This places the maximum mass of a heavy freighter somewhere in the 135,000 ton category when fully loaded... though I suspect something in the 40,000 ton weight class may be more common since throughout most of civilization, the majority of cargo ships seem to be about 1/3rd the mass of "top-end" ships because it makes building to tolerances much easier. Given this size, economy of scale, and figures taken from various sources, I'd estimate this as being 15-30% ship/fuel, and the remainder of the mass as cargo.
As for how expensive these space ports are... they are not really more expensive than a normal airport. Yes you need a large exclusion zone because of the power of the thrusters being so loud and hot, but because it is a VTOL design, you don't need long paved runways; so, a fairly small total facility in the middle of the desert or a small rocky peninsula would suffice.
That said, smaller versions of this design would not need specialized launch pads at all. 50 ton ICMBs can be launched directly from the back of a truck in the middle of a normal road; so, smaller ships with this wider profile (500 tons, maybe even bigger) could still be launched and landed safely from open fields or simple paved surfaces just like these 50 ton missiles. In all reality, your fusion engines should mostly make space planes obsolete since anything too big to VTOL will also be too big for wings. The biggest application I see for space planes will be where sustained in-atmosphere maneuverability and speed will be important or if fusions reactors simply need to be to big to work with smaller ships, and you need good old fashion chemical propulsion for smaller crafts... so, you'd probably still see them used for military purposes where you need aircraft that can perform both air and space missions and/or for non-bulk purposes.
Do you really need ships that can carry 100,000 tons?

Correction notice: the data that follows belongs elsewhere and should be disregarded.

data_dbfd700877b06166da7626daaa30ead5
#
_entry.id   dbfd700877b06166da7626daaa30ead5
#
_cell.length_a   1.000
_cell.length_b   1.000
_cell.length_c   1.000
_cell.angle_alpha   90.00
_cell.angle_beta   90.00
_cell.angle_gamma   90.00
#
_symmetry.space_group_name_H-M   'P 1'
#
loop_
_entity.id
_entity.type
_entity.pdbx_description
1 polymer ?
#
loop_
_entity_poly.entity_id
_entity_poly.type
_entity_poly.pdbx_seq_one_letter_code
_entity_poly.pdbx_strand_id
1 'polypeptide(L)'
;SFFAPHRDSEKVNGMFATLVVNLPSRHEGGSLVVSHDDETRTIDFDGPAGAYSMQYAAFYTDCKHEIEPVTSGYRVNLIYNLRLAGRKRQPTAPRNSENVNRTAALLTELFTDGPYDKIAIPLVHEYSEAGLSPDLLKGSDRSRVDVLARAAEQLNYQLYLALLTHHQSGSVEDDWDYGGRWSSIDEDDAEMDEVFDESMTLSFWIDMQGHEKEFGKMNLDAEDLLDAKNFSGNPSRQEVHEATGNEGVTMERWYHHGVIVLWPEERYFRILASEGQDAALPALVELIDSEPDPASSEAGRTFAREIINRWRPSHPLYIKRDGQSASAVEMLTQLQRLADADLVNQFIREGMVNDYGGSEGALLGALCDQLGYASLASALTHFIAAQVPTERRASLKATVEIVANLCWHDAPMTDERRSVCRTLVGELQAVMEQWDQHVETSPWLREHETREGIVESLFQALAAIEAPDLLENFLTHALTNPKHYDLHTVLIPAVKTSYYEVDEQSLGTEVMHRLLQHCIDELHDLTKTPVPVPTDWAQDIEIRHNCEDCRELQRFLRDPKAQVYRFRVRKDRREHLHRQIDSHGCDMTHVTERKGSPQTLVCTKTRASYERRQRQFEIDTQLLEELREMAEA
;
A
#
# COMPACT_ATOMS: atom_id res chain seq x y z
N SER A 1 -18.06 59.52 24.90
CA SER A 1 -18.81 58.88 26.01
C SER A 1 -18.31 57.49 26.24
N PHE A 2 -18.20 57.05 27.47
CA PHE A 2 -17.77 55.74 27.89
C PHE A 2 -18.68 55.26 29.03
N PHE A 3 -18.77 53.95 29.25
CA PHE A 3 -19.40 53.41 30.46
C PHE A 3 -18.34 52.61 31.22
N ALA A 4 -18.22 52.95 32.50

... the transported cargo (up to space) would mostly be small, extremely refined goods like microprocessors, cryogenically-packed fruit and vegetables, and other goods only unique to earth. The vast majority of freight stays orbital, or dropped down the gravity well on single-use, dirt-cheap reentry capsules.
Because you have such cheap fuel, it is actually better to not do this. Fusion engines and reactors are very expensive and hard to make... but a few kg of hydrogen is very cheap. In fact the total fuel cost of launching 100,000 tons of cargo into space would be between about /$400-4000 in today's economy. In terms of shipping, that is dirt cheap. You could potentially run hundreds of missions with a reusable heavy freighter for less cost than it would take to build 1 single use rig.
This means that you want to have a 2-way freighter designed to go both ways and be reused over and over again. This is very different then modern rockets where the fuel is really expensive and the rocket is by comparison cheap. Even if your return trip back to space is only carrying a few tons of processed good, for every 100,000 tons you are bringing down here, it's still worth it. Being able to send your fusion engine assembly back up into orbit is already a necessary cost, so might as well use the ships you've already got... not to mention, manufacturing and refining on Earth will be much cheaper; so, most if not all ships, ship parts, and fuel production will need to be done planet side anyway.